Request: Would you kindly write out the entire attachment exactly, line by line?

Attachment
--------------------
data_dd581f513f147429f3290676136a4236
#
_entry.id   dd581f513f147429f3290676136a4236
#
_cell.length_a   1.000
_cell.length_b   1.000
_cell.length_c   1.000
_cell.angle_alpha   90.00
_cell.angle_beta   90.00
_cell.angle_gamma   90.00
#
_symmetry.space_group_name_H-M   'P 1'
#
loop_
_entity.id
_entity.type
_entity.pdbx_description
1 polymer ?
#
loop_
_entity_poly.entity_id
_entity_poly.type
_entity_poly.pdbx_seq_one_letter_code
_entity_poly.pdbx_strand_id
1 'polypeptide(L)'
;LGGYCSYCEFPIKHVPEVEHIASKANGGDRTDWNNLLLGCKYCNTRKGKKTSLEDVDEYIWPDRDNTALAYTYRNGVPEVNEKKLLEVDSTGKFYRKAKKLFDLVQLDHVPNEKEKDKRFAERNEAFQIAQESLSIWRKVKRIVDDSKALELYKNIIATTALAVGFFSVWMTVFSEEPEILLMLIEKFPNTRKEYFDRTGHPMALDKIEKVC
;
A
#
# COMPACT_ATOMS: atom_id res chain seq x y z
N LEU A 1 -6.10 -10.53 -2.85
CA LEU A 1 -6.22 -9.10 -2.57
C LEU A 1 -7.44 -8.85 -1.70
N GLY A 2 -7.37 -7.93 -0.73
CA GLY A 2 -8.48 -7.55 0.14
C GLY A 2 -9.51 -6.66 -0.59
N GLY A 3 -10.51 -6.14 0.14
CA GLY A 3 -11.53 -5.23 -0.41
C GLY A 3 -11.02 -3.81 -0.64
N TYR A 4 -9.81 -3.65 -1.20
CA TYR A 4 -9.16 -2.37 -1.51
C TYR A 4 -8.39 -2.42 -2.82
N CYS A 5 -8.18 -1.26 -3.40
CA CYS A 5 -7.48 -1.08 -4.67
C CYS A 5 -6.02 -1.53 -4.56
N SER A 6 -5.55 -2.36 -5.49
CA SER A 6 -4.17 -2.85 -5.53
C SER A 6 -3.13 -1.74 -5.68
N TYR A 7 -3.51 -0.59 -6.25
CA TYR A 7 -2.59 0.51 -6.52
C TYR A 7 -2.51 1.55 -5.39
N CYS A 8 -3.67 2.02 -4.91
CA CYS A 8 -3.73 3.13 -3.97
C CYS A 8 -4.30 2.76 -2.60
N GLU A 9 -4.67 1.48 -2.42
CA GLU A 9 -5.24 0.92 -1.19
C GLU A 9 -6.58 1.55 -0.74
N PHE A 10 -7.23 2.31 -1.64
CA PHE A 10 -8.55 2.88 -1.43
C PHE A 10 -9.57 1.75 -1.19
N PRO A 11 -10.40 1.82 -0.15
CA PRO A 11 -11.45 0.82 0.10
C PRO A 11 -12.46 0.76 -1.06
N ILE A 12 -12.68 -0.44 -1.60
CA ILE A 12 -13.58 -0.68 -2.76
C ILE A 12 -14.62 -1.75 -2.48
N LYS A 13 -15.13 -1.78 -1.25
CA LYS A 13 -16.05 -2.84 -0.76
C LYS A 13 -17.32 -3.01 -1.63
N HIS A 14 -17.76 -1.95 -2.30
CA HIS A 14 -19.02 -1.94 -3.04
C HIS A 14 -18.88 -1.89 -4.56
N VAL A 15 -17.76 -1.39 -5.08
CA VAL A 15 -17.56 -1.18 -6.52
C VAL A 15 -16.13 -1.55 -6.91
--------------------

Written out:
data_dd581f513f147429f3290676136a4236
#
_entry.id   dd581f513f147429f3290676136a4236
#
_cell.length_a   1.000
_cell.length_b   1.000
_cell.length_c   1.000
_cell.angle_alpha   90.00
_cell.angle_beta   90.00
_cell.angle_gamma   90.00
#
_symmetry.space_group_name_H-M   'P 1'
#
loop_
_entity.id
_entity.type
_entity.pdbx_description
1 polymer ?
#
loop_
_entity_poly.entity_id
_entity_poly.type
_entity_poly.pdbx_seq_one_letter_code
_entity_poly.pdbx_strand_id
1 'polypeptide(L)'
;LGGYCSYCEFPIKHVPEVEHIASKANGGDRTDWNNLLLGCKYCNTRKGKKTSLEDVDEYIWPDRDNTALAYTYRNGVPEVNEKKLLEVDSTGKFYRKAKKLFDLVQLDHVPNEKEKDKRFAERNEAFQIAQESLSIWRKVKRIVDDSKALELYKNIIATTALAVGFFSVWMTVFSEEPEILLMLIEKFPNTRKEYFDRTGHPMALDKIEKVC
;
A
#
# COMPACT_ATOMS: atom_id res chain seq x y z
N LEU A 1 -6.10 -10.53 -2.85
CA LEU A 1 -6.22 -9.10 -2.57
C LEU A 1 -7.44 -8.85 -1.70
N GLY A 2 -7.37 -7.93 -0.73
CA GLY A 2 -8.48 -7.55 0.14
C GLY A 2 -9.51 -6.66 -0.59
N GLY A 3 -10.51 -6.14 0.14
CA GLY A 3 -11.53 -5.23 -0.41
C GLY A 3 -11.02 -3.81 -0.64
N TYR A 4 -9.81 -3.65 -1.20
CA TYR A 4 -9.16 -2.37 -1.51
C TYR A 4 -8.39 -2.42 -2.82
N CYS A 5 -8.18 -1.26 -3.40
CA CYS A 5 -7.48 -1.08 -4.67
C CYS A 5 -6.02 -1.53 -4.56
N SER A 6 -5.55 -2.36 -5.49
CA SER A 6 -4.17 -2.85 -5.53
C SER A 6 -3.13 -1.74 -5.68
N TYR A 7 -3.51 -0.59 -6.25
CA TYR A 7 -2.59 0.51 -6.52
C TYR A 7 -2.51 1.55 -5.39
N CYS A 8 -3.67 2.02 -4.91
CA CYS A 8 -3.73 3.13 -3.97
C CYS A 8 -4.30 2.76 -2.60
N GLU A 9 -4.67 1.48 -2.42
CA GLU A 9 -5.24 0.92 -1.19
C GLU A 9 -6.58 1.55 -0.74
N PHE A 10 -7.23 2.31 -1.64
CA PHE A 10 -8.55 2.88 -1.43
C PHE A 10 -9.57 1.75 -1.19
N PRO A 11 -10.40 1.82 -0.15
CA PRO A 11 -11.45 0.82 0.10
C PRO A 11 -12.46 0.76 -1.06
N ILE A 12 -12.68 -0.44 -1.60
CA ILE A 12 -13.58 -0.68 -2.76
C ILE A 12 -14.62 -1.75 -2.48
N LYS A 13 -15.13 -1.78 -1.25
CA LYS A 13 -16.05 -2.84 -0.76
C LYS A 13 -17.32 -3.01 -1.63
N HIS A 14 -17.76 -1.95 -2.30
CA HIS A 14 -19.02 -1.94 -3.04
C HIS A 14 -18.88 -1.89 -4.56
N VAL A 15 -17.76 -1.39 -5.08
CA VAL A 15 -17.56 -1.18 -6.52
C VAL A 15 -16.13 -1.55 -6.91